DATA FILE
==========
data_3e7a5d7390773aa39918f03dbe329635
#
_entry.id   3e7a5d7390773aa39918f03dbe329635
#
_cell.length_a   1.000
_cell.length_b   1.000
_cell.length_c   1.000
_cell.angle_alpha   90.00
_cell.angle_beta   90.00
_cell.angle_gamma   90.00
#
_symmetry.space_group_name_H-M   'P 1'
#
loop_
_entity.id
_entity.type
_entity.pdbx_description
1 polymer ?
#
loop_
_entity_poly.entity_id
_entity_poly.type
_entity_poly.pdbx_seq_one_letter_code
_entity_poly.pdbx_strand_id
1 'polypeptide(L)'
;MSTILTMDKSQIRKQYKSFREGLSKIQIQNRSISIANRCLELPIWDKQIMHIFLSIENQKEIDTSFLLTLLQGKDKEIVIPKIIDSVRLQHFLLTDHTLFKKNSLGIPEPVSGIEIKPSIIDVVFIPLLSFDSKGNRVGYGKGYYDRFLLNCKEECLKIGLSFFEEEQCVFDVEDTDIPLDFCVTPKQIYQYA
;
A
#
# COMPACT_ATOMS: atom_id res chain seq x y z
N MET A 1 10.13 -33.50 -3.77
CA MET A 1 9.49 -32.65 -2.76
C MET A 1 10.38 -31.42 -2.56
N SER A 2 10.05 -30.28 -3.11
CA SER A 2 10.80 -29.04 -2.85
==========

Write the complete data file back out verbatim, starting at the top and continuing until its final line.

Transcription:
data_3e7a5d7390773aa39918f03dbe329635
#
_entry.id   3e7a5d7390773aa39918f03dbe329635
#
_cell.length_a   1.000
_cell.length_b   1.000
_cell.length_c   1.000
_cell.angle_alpha   90.00
_cell.angle_beta   90.00
_cell.angle_gamma   90.00
#
_symmetry.space_group_name_H-M   'P 1'
#
loop_
_entity.id
_entity.type
_entity.pdbx_description
1 polymer ?
#
loop_
_entity_poly.entity_id
_entity_poly.type
_entity_poly.pdbx_seq_one_letter_code
_entity_poly.pdbx_strand_id
1 'polypeptide(L)'
;MSTILTMDKSQIRKQYKSFREGLSKIQIQNRSISIANRCLELPIWDKQIMHIFLSIENQKEIDTSFLLTLLQGKDKEIVIPKIIDSVRLQHFLLTDHTLFKKNSLGIPEPVSGIEIKPSIIDVVFIPLLSFDSKGNRVGYGKGYYDRFLLNCKEECLKIGLSFFEEEQCVFDVEDTDIPLDFCVTPKQIYQYA
;
A
#
# COMPACT_ATOMS: atom_id res chain seq x y z
N MET A 1 10.13 -33.50 -3.77
CA MET A 1 9.49 -32.65 -2.76
C MET A 1 10.38 -31.42 -2.56
N SER A 2 10.05 -30.28 -3.11
CA SER A 2 10.80 -29.04 -2.85